What are the hardest roles to find?

  • Web and mobile development
  • Creative development
  • User interface and interaction design
  • Information architecture
  • User experience
  • Web production
  • Visual design
  • Marketing strategy
  • Animation
  • User research

Any of those sound familiar?

Again, find a partner that would love to talk to you about the changes in technology and people that can help you get things done. Find people that have done work like this, understand work like this, and understand what a person needs to know to get the work done. This is your company, this is your money, and you want to get the right person for the job the first time.
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Think we can help you or your organization? Contact us at www.portfoliocreative.com Also check out the Portfolio Creative blog and sign up to receive expert hiring tips from our pros.
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Catherine Lang-Cline is President and co-founder of Portfolio Creative, an Inc. fastest-growing company for six years. Portfolio Creative helps companies connect with creative talent in all areas of marketing, design, advertising, and digital roles for corporations, retailers, and large creative agencies. More information is available at portfoliocreative.com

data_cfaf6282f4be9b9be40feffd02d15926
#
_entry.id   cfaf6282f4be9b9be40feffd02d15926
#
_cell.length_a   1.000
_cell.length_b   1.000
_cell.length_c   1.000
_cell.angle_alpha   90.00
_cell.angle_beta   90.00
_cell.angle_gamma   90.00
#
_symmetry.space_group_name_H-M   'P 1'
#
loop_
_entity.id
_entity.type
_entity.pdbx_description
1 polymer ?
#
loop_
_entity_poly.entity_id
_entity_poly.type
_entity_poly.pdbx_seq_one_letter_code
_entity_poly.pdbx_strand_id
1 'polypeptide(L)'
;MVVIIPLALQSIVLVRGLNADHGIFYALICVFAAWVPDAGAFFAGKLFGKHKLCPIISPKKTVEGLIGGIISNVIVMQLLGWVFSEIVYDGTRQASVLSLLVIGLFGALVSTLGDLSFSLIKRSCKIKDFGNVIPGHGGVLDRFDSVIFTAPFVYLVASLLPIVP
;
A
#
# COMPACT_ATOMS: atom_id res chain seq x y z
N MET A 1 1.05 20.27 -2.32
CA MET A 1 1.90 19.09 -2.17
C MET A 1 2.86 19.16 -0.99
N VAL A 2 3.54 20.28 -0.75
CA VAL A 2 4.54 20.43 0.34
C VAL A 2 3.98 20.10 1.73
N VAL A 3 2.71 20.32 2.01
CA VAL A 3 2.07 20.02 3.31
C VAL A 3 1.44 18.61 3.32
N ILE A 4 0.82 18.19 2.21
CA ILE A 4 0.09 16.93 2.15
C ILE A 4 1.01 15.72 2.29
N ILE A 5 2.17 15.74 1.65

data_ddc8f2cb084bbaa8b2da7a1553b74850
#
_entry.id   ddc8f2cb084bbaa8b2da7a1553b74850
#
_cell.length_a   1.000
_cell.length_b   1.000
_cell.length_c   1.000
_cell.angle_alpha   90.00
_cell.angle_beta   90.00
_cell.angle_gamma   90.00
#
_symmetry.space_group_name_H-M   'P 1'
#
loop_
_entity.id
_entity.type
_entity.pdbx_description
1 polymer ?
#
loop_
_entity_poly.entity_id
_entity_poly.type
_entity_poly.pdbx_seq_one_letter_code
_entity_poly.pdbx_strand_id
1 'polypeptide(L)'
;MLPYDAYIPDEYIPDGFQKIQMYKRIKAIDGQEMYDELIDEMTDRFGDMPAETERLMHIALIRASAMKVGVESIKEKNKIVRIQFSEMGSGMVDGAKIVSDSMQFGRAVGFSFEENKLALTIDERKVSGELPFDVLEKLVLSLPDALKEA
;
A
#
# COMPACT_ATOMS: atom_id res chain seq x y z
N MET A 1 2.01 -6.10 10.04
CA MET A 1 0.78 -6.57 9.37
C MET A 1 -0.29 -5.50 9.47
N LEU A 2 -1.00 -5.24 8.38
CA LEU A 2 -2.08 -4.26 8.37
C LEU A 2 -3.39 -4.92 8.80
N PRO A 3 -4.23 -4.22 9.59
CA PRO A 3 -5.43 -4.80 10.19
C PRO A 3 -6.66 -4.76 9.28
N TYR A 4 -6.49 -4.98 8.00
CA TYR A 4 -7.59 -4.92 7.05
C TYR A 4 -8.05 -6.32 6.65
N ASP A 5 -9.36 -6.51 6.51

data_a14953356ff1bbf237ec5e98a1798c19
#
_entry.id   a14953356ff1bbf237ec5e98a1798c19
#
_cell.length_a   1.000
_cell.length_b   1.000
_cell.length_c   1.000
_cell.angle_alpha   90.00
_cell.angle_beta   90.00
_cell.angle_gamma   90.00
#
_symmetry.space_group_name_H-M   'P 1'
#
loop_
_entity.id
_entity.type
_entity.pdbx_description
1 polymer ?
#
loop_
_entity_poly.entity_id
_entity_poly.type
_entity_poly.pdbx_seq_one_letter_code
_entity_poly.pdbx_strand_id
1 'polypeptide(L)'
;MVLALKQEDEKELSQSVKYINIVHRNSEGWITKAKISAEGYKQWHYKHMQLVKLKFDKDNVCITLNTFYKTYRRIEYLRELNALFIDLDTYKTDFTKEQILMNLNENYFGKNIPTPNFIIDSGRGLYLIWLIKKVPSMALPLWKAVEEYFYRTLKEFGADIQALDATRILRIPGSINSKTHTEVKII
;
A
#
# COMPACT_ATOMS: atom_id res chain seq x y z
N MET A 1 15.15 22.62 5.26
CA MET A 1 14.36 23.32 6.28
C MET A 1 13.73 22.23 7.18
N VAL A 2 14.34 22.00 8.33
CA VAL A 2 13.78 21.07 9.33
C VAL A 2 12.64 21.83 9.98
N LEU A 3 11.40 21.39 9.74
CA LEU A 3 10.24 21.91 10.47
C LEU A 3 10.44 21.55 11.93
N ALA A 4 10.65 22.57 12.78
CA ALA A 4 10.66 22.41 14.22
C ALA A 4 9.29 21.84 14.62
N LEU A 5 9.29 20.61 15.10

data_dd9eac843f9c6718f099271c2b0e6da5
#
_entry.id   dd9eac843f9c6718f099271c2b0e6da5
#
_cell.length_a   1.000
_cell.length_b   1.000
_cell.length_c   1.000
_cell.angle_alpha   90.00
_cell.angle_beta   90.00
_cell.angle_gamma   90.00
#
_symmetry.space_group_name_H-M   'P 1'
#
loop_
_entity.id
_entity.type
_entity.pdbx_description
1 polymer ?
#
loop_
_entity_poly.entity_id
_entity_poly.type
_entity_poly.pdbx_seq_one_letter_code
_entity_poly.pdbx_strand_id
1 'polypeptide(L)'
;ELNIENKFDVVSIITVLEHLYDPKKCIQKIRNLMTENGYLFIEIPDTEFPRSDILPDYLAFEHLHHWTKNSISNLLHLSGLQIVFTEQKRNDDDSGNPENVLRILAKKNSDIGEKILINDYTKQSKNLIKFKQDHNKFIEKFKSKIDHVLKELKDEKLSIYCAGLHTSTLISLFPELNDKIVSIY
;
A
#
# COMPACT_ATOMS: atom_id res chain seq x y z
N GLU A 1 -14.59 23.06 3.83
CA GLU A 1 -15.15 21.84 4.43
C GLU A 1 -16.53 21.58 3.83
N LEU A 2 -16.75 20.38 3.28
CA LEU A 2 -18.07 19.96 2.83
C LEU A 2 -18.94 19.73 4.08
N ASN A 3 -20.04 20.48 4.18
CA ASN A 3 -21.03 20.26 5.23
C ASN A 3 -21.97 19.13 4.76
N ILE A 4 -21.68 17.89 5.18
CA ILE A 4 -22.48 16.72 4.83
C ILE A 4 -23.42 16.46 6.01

This article may be reprinted when the copyright and author bio are included. ©2018 Catherine Lang-Cline, Portfolio Creative, LLC.

 

Diversity in Creative: The Power of Conversation

By Kristen Harris

Our business is to connect clients with the best creative talent, which means we’re working with candidates and companies in the creative space all day long. 

As we go about our work, we often notice a lack of diversity in race or ethnic background amongst candidates for creative roles. Let’s just say it here–we know that this conversation can be tricky territory. But if a company is focused on change, and it’s coming from the right place for the right reasons, we support that. Our job and the commitment we make to our clients is to find top candidates for the role regardless of how they look, their name, background, physical differences, or any other trait that has nothing to do with how well they can do the job.